Halfway there, some PTA-looking lady swung her arms, directing me to the space I was obviously already heading for, the only open space in the lot. As I closed the gap, I was just about to pull in, when some try-hard “hip” twenty-something mom wearing a Nyan Cat shirt and holding the hand of her son pointed at the open spot and then physically walked right into it, intending to save it for someone.

 

 This immediately infuriated my dad, so he rolled down the back seat window, “WHAT! NO, NO! THAT’S OUR SPOT, WE WERE HEADED THERE FIRST! YOU GET OUT OF THERE! WE WERE JUST ABOUT TO GET IN THERE!”

 

Meanwhile, I’m there in the driver seat trying to cover my face and look off to the side, it was really awkward. The PTA-looking lady from before came over to our defense, “sorry,” she told the “hip” mom, “I just directed them into that spot.”

 

Defeated, the “hip” mom departed with her spawn, and we finally secured the spot. The whole experience was just one awkward glimpse into the adult world of petty childishness.

Sean’s Trumpet

This one time a few years back, I guess Sean was playing his little trumpet at some huge, huge concert at Buena. When the boyos heard about this, we decided to pay him a little visit.  The whole auditorium was filled with people. The place was all dark, except for the well-lit stage, where Sean was in the middle of a solo. We pulled up in a truck across the street, and Gabin volunteered to handle things.

 

“I got this guys, they’ll never see me coming.”

 

Just like that, he hopped out of the truck, and went skipping across the street. From the back of the dark auditorium, there was a loud crash, as Gav forcefully pushed through the double doors, like a scene from a western saloon. Sean’s trumpet let out a startled squeal before everything went completely silent. The light pouring into the large room from behind him made Gavin a silhouette in the doorway.

 

“Woo!” Gavin exclaimed, as he hopped down the center aisle towards the stage, in between the rows of seats, with his arms outstretched towards the ceiling.

 

Sean was completely astonished by Gabo’s audacity, as Gabin climbed up onto the stage, and stood up right in front of Sean.

 

“Sean, I heard there was kooks here. Where are the kooks? Give some of them to me.”

 

Sean slowly walked off the stage, and into the back room. The audience began to mutter to themselves, asking each other what was going on.

 

Me and Charles were waiting across the street in the truck, parked in the shadow of the post office. I eyed the auditorium, wondering what was happening inside. Suddenly, Gav emerged from the double doors and came jogging over to the truck.

 

“I got some kooks guys, here take some.”

 

Gabin had two handfuls of cookies, and he began distributing them to everyone in the truck. I ate my first one, and thought it was pretty good.

 

I heard Charles complain “these cookies are awful.”

 

“Really?” I asked him, “I think they’re pretty good.”

 

“Oh, there are two different kinds,” Gavin explained to us, “Here, try this one Rob.”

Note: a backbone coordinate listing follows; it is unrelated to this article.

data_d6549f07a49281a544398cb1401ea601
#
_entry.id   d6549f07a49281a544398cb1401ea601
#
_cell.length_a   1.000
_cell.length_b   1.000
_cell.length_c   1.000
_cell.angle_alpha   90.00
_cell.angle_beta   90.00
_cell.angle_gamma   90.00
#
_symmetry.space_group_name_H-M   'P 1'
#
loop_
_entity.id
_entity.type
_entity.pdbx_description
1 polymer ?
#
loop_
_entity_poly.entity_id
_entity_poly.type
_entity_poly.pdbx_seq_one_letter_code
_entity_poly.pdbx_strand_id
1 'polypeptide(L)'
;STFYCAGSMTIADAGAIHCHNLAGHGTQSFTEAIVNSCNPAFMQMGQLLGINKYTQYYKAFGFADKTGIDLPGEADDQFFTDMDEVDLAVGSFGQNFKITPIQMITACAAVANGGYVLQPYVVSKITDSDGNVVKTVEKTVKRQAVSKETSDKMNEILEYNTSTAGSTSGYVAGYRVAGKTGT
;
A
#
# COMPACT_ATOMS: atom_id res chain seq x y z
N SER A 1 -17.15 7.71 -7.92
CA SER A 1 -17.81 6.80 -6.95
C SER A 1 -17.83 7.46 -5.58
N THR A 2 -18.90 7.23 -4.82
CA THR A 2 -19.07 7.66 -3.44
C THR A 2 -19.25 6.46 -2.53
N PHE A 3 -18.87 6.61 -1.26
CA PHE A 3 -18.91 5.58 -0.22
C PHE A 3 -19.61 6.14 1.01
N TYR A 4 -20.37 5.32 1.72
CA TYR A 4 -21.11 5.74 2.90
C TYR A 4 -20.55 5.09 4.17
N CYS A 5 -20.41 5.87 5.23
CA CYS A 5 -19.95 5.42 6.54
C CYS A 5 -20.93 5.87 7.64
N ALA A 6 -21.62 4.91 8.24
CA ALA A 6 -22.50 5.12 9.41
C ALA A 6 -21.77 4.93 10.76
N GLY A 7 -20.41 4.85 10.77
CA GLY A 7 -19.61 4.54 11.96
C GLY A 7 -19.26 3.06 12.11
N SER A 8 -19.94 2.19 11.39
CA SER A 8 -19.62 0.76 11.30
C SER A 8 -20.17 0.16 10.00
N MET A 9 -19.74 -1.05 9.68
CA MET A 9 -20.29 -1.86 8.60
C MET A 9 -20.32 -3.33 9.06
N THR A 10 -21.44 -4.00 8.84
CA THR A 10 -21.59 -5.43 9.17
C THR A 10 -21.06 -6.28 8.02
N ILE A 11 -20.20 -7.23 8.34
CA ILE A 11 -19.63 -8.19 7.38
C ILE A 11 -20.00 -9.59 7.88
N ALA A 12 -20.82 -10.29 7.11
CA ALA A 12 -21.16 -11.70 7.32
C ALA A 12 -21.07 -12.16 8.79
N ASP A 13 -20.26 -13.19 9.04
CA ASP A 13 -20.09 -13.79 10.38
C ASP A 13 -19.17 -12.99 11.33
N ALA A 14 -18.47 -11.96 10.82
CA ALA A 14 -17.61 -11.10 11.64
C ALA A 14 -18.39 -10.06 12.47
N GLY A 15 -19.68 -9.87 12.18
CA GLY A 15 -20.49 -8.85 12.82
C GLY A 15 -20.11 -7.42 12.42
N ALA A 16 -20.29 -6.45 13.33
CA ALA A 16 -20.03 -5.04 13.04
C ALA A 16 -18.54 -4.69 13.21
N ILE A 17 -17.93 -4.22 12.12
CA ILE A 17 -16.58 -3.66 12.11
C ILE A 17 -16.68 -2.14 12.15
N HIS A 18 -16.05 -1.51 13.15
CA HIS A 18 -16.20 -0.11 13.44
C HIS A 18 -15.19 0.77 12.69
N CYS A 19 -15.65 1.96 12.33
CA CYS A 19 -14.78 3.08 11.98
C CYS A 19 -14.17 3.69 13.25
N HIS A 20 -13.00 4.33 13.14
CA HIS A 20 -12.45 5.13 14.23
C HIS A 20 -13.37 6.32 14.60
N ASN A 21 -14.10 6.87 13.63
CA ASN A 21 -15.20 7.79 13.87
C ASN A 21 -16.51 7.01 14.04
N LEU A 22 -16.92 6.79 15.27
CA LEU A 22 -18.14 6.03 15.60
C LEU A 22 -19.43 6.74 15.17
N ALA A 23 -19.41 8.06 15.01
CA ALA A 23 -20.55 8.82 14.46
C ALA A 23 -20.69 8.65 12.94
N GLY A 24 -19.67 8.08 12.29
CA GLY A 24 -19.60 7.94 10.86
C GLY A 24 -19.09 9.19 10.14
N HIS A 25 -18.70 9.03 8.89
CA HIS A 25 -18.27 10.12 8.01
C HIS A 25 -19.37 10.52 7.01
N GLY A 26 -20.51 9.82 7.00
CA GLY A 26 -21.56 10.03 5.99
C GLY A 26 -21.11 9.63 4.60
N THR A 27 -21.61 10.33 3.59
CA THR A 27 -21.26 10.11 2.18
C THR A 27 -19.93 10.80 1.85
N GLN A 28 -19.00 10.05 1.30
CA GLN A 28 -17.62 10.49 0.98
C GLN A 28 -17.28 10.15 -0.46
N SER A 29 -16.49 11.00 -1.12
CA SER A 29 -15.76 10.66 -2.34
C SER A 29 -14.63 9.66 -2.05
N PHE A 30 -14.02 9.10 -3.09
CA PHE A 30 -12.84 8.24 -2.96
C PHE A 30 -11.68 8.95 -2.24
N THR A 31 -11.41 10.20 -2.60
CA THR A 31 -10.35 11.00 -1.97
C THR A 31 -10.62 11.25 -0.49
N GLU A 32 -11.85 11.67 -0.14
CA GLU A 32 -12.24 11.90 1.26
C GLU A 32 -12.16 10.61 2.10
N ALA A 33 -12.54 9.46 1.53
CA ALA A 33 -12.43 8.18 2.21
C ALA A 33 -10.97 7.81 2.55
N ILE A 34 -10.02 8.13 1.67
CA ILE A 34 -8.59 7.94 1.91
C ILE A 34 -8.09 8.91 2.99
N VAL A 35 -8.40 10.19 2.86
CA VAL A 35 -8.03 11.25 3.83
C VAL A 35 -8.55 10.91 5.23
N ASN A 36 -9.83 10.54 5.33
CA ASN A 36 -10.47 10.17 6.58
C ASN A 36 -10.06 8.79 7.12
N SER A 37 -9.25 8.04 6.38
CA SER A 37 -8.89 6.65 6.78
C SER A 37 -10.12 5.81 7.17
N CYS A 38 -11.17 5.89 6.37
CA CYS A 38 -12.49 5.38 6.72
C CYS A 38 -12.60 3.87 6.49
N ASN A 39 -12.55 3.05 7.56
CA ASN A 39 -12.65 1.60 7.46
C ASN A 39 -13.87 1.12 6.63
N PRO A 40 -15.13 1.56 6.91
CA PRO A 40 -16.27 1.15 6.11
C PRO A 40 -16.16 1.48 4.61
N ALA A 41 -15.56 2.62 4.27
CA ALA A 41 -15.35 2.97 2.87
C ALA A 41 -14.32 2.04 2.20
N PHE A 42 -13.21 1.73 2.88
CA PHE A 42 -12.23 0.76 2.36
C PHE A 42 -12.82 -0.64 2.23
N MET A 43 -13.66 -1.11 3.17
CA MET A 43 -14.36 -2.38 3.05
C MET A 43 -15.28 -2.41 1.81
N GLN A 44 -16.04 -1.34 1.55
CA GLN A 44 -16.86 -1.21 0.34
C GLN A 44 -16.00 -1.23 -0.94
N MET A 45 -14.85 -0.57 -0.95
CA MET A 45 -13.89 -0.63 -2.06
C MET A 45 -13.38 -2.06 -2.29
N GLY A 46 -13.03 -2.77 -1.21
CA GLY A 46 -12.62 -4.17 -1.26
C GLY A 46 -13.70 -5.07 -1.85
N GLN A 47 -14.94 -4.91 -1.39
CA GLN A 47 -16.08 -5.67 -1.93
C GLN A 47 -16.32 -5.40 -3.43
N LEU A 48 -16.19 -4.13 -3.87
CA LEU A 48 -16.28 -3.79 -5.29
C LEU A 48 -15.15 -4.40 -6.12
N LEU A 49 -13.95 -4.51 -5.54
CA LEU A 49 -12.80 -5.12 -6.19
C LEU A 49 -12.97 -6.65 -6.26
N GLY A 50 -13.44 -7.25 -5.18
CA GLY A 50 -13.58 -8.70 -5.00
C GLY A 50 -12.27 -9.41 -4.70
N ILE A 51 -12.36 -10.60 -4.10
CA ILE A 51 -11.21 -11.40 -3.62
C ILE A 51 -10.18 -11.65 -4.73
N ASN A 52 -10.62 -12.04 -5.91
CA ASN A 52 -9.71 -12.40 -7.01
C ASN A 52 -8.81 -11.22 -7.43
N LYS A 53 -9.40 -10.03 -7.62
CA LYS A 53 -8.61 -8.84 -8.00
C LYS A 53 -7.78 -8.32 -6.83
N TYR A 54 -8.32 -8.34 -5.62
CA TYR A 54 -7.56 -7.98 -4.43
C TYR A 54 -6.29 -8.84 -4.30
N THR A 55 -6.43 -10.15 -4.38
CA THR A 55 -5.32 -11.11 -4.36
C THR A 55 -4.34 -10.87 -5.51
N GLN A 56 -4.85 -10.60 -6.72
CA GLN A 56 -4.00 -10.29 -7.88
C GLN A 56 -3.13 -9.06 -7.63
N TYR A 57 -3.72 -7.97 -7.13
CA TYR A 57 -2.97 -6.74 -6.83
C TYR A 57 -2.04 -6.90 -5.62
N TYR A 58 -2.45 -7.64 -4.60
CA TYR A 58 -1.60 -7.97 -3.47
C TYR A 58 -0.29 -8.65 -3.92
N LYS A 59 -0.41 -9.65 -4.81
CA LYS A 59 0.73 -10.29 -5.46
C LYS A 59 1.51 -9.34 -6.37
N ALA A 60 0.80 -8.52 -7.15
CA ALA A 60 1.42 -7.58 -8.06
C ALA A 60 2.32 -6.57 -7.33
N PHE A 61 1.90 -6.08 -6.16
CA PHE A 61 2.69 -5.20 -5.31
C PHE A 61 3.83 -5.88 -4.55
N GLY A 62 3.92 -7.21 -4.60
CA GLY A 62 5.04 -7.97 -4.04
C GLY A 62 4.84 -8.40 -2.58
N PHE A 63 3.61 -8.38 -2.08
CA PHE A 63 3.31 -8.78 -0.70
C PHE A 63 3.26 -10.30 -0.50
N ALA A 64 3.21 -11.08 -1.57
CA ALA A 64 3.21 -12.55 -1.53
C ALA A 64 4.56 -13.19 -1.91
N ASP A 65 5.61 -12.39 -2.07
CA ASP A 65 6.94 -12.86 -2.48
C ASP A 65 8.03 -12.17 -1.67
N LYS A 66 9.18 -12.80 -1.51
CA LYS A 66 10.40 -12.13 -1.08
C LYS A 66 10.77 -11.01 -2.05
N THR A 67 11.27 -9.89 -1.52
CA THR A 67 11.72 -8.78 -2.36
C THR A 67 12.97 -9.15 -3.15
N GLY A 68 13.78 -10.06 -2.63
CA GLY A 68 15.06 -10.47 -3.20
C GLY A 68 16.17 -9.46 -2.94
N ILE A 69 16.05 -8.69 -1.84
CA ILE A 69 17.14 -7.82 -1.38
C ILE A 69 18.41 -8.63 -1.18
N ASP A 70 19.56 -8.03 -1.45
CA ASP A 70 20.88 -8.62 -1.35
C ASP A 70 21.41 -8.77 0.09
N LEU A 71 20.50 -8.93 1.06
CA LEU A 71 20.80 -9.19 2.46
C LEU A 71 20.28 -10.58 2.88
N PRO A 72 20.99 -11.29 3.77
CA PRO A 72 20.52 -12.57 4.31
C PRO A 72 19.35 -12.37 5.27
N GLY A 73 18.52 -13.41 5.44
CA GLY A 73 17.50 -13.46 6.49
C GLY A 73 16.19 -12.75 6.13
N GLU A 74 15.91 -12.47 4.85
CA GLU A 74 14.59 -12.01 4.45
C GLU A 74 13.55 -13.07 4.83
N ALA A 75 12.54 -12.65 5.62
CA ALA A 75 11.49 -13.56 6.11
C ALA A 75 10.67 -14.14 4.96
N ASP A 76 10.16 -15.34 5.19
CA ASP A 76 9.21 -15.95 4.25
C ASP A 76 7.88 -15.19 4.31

I took a bite.

 

“This one’s good too.”

 

Gavin thought for a moment.

 

“Oh I think Charles already ate the bad ones.”

 

“God dammit,” Charles said fussily.

 

We all laughed at him.

Boat I – Saturday July 27

Late at night I got a few visitors. Into my room came Charles and Gabin, who were spouting something about building a boat; Yes, building a God damn boat. Immediately I was skeptical, I didn’t know what they were imagining. A canoe maybe? Even that might be past our abilities.

 

Well stupid is as stupid does, and I went with them. When I got to Gabin’s I found out exactly what “boat” meant. It was a wooden palette, and two boogie boards. Somehow we were going to combine them to make a raft type thing. Well first we tried gorilla gluing the boards to the palette, but they kept coming off.

 

Before long, Gabin’s dad saw how hopelessly ridiculous we were. He came out with a bunch of ropes and duct tape, and tried to show us the proper way to do it. I guess he got a little carried away, and started doing the whole thing by himself. Meanwhile, me, Gabin, and Charles each took a rope in hand, fashioned it into a lasso, and tried to rope each other while yelling “yeah boy!” over and over in our gruffest western accents. Gavin’s dad decided that duct tape wasn’t going to cut it, so he surveyed the raft and decided that he should put screws into the boards, attaching them to the pallets. He started making holes and screwing screws, all the while us three rodeo clowns in the background continued our jape.

 

With the boogie boards securely in place, it still didn’t look like a proper boat, so we decided to get some extra supplies. We drove behind an auto shop, and found a bunch of discarded Styrofoam pieces, probably from some recently opened appliance, (which of course we had to whack each other a few times with, while yelling our new favorite phrase, “yeaaah boy!!!”) and some perfectly good bamboo-like shades. We then took a trip to Home Depot for two cans of expanding foam to keep it all in place. We haphazardly broke up the Styrofoam pieces, and stuffed them into the open parts of the palette, filled as much of the gaps as we could with the two cans of expanding foam, and draped the bamboo shades over the whole thing. With a proper cover over it, you really couldn’t tell that the raft was just a bunch of things that float slapped together in a heap. We felt pretty proud of ourselves, and decided the boat’s maiden voyage should be at the harbor the very next day.